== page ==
Title tbc

Melchior Aelmans, Juniper Networks

Abstract to follow.

 

Title tbc

Siddarth Joshi

Abstract to follow.

Characterisation of Faint-Pulse-Sources for QKD

Peter J. Schlosser, Fraunhofer UK Research Ltd.

 Quantum Key Distribution (QKD) is the method of secure sharing of encryption keys between two end users by the application of quantum technology. Satellite based; free space quantum key distribution has the potential to provide the means of transmitting secure keys between end users across the globe and overcome limitations posed by fibre-optic based system designs. An important challenge in free space QKD is the availability of suitable transmitter devices with a low size, weight, power consumption and cost. In this work, we are looking at alternative light sources for the use in transmitter modules. Commercially available VCSEL devices are being investigated as directly modulated faint-pulse-sources to determine important parameters, such as spectral, polarisation, power, bandwidth and pulse-to-pulse performance, that are key for QKD applications.

 

An Integrated Fibre and Satellite QKD Network Optimisation

Vasileios Karavias,  University of Cambridge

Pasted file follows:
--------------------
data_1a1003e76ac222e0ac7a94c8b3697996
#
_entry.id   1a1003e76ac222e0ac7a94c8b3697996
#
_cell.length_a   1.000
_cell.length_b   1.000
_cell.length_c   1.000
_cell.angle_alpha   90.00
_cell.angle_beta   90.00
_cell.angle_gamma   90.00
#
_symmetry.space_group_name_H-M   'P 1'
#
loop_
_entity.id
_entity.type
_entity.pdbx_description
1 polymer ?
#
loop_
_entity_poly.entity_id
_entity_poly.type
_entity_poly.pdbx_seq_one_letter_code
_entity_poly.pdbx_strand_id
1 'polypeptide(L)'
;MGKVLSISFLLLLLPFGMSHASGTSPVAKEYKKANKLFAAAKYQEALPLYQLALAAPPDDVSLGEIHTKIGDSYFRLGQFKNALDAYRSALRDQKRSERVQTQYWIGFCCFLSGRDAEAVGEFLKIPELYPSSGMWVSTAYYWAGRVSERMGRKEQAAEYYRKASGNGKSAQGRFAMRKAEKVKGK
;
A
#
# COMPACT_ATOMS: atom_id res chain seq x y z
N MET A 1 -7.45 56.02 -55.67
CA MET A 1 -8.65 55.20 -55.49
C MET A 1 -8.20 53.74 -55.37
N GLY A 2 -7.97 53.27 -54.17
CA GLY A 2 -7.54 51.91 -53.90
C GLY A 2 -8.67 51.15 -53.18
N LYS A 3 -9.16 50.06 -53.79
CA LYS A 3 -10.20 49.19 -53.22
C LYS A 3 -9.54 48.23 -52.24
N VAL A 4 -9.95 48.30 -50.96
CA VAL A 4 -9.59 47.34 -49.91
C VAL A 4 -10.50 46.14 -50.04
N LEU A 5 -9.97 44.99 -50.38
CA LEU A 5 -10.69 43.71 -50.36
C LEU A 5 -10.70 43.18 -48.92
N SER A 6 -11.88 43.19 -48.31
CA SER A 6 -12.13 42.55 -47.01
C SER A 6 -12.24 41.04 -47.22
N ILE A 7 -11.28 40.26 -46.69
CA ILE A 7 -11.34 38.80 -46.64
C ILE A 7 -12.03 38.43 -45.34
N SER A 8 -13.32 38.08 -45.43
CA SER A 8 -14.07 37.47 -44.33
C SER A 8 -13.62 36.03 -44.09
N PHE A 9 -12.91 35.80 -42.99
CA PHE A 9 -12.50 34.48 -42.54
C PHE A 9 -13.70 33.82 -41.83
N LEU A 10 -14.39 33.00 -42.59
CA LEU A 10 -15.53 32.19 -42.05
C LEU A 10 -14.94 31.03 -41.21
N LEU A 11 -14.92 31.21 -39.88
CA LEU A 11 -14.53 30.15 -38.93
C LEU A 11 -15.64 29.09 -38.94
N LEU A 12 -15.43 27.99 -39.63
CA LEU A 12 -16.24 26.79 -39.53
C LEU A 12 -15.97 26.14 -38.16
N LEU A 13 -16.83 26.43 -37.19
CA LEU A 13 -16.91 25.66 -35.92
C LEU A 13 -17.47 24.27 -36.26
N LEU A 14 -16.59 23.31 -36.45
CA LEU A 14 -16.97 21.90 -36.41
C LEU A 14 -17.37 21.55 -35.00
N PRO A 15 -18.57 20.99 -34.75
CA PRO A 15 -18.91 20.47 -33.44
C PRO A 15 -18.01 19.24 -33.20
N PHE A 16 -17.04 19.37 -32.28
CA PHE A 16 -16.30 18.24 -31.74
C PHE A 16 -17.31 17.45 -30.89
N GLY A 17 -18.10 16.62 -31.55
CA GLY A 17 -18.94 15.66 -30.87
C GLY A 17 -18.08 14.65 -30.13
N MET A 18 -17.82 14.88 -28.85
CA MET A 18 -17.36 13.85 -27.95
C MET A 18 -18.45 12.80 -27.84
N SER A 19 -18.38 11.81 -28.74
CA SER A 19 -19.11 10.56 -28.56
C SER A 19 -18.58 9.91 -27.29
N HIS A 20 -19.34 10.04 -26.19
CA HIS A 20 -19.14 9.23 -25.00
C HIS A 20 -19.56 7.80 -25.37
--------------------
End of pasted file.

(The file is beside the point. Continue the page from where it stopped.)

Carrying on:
Quantum Key Distribution (QKD) promises information theoretic security. Limitations on fibre based QKD mean long distance QKD necessary for global Quantum Networks is currently only possible using satellites. We construct Mixed Integer Linear Program models to investigate how to best connect the core fibre network to ground stations to minimise the overall network cost. We use the models designed to investigate how different allocation strategies to ground stations changes the number of satellites needed to satisfy transmission requirements showing that appropriate allocation strategies can yield a reduction of over 40% in the number of satellites. Furthermore, we use these models to investigate securing the Data Centre traffic in 2 networks, one European and one Global. We show that optimally configuring the core sites to ground stations can reduce the cost of the network by up to 40% compared to simply connecting the core sites to their geographically nearest ground station.

 

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